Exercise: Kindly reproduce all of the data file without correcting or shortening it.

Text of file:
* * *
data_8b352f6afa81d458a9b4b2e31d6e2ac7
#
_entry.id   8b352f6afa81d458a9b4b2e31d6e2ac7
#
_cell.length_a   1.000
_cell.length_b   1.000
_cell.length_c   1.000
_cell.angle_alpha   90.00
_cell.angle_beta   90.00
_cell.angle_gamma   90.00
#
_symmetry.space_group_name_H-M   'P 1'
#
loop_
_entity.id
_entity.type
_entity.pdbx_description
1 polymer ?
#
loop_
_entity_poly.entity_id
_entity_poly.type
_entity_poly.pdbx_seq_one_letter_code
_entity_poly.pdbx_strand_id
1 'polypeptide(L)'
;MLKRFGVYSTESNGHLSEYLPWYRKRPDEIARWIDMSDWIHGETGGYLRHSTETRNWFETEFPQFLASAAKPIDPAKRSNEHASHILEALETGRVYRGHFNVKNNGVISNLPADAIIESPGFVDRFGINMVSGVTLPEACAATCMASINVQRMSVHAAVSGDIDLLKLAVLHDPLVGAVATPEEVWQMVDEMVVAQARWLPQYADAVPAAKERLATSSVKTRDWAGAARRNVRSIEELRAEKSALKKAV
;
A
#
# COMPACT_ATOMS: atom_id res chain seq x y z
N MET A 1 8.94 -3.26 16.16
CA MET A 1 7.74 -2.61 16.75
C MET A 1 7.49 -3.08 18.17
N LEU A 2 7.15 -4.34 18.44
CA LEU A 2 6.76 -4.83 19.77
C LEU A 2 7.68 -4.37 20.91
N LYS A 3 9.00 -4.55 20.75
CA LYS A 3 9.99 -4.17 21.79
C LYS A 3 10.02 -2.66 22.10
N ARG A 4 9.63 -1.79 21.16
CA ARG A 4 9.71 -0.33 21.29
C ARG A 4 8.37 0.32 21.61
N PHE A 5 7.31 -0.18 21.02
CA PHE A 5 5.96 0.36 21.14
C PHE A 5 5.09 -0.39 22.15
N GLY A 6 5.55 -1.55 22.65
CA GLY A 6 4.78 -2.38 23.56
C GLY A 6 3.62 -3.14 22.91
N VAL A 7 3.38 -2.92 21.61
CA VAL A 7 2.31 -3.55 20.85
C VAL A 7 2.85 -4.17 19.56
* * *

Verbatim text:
data_8b352f6afa81d458a9b4b2e31d6e2ac7
#
_entry.id   8b352f6afa81d458a9b4b2e31d6e2ac7
#
_cell.length_a   1.000
_cell.length_b   1.000
_cell.length_c   1.000
_cell.angle_alpha   90.00
_cell.angle_beta   90.00
_cell.angle_gamma   90.00
#
_symmetry.space_group_name_H-M   'P 1'
#
loop_
_entity.id
_entity.type
_entity.pdbx_description
1 polymer ?
#
loop_
_entity_poly.entity_id
_entity_poly.type
_entity_poly.pdbx_seq_one_letter_code
_entity_poly.pdbx_strand_id
1 'polypeptide(L)'
;MLKRFGVYSTESNGHLSEYLPWYRKRPDEIARWIDMSDWIHGETGGYLRHSTETRNWFETEFPQFLASAAKPIDPAKRSNEHASHILEALETGRVYRGHFNVKNNGVISNLPADAIIESPGFVDRFGINMVSGVTLPEACAATCMASINVQRMSVHAAVSGDIDLLKLAVLHDPLVGAVATPEEVWQMVDEMVVAQARWLPQYADAVPAAKERLATSSVKTRDWAGAARRNVRSIEELRAEKSALKKAV
;
A
#
# COMPACT_ATOMS: atom_id res chain seq x y z
N MET A 1 8.94 -3.26 16.16
CA MET A 1 7.74 -2.61 16.75
C MET A 1 7.49 -3.08 18.17
N LEU A 2 7.15 -4.34 18.44
CA LEU A 2 6.76 -4.83 19.77
C LEU A 2 7.68 -4.37 20.91
N LYS A 3 9.00 -4.55 20.75
CA LYS A 3 9.99 -4.17 21.79
C LYS A 3 10.02 -2.66 22.10
N ARG A 4 9.63 -1.79 21.16
CA ARG A 4 9.71 -0.33 21.29
C ARG A 4 8.37 0.32 21.61
N PHE A 5 7.31 -0.18 21.02
CA PHE A 5 5.96 0.36 21.14
C PHE A 5 5.09 -0.39 22.15
N GLY A 6 5.55 -1.55 22.65
CA GLY A 6 4.78 -2.38 23.56
C GLY A 6 3.62 -3.14 22.91
N VAL A 7 3.38 -2.92 21.61
CA VAL A 7 2.31 -3.55 20.85
C VAL A 7 2.85 -4.17 19.56